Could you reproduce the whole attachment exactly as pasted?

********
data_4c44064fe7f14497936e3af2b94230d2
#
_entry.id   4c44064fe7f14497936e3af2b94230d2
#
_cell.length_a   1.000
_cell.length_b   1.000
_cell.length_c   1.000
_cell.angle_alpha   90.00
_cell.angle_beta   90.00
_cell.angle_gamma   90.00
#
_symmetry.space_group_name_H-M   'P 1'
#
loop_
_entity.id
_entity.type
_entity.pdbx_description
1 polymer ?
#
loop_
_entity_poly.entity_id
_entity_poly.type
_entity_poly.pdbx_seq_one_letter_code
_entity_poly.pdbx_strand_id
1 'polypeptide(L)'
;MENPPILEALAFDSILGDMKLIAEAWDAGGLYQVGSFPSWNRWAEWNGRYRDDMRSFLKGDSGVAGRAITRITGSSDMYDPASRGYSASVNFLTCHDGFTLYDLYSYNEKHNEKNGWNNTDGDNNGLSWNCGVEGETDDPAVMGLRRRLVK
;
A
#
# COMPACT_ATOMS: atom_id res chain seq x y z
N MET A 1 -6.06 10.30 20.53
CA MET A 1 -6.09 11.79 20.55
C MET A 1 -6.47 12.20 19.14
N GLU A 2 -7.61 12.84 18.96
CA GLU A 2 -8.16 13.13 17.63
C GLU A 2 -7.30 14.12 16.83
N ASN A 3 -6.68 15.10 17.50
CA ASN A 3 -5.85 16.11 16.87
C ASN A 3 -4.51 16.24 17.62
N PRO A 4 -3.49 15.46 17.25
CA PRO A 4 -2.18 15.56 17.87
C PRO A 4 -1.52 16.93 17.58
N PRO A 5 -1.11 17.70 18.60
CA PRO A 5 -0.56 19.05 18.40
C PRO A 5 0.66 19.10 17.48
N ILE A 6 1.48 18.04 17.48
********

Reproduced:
data_4c44064fe7f14497936e3af2b94230d2
#
_entry.id   4c44064fe7f14497936e3af2b94230d2
#
_cell.length_a   1.000
_cell.length_b   1.000
_cell.length_c   1.000
_cell.angle_alpha   90.00
_cell.angle_beta   90.00
_cell.angle_gamma   90.00
#
_symmetry.space_group_name_H-M   'P 1'
#
loop_
_entity.id
_entity.type
_entity.pdbx_description
1 polymer ?
#
loop_
_entity_poly.entity_id
_entity_poly.type
_entity_poly.pdbx_seq_one_letter_code
_entity_poly.pdbx_strand_id
1 'polypeptide(L)'
;MENPPILEALAFDSILGDMKLIAEAWDAGGLYQVGSFPSWNRWAEWNGRYRDDMRSFLKGDSGVAGRAITRITGSSDMYDPASRGYSASVNFLTCHDGFTLYDLYSYNEKHNEKNGWNNTDGDNNGLSWNCGVEGETDDPAVMGLRRRLVK
;
A
#
# COMPACT_ATOMS: atom_id res chain seq x y z
N MET A 1 -6.06 10.30 20.53
CA MET A 1 -6.09 11.79 20.55
C MET A 1 -6.47 12.20 19.14
N GLU A 2 -7.61 12.84 18.96
CA GLU A 2 -8.16 13.13 17.63
C GLU A 2 -7.30 14.12 16.83
N ASN A 3 -6.68 15.10 17.50
CA ASN A 3 -5.85 16.11 16.87
C ASN A 3 -4.51 16.24 17.62
N PRO A 4 -3.49 15.46 17.25
CA PRO A 4 -2.18 15.56 17.87
C PRO A 4 -1.52 16.93 17.58
N PRO A 5 -1.11 17.70 18.60
CA PRO A 5 -0.56 19.05 18.40
C PRO A 5 0.66 19.10 17.48
N ILE A 6 1.48 18.04 17.48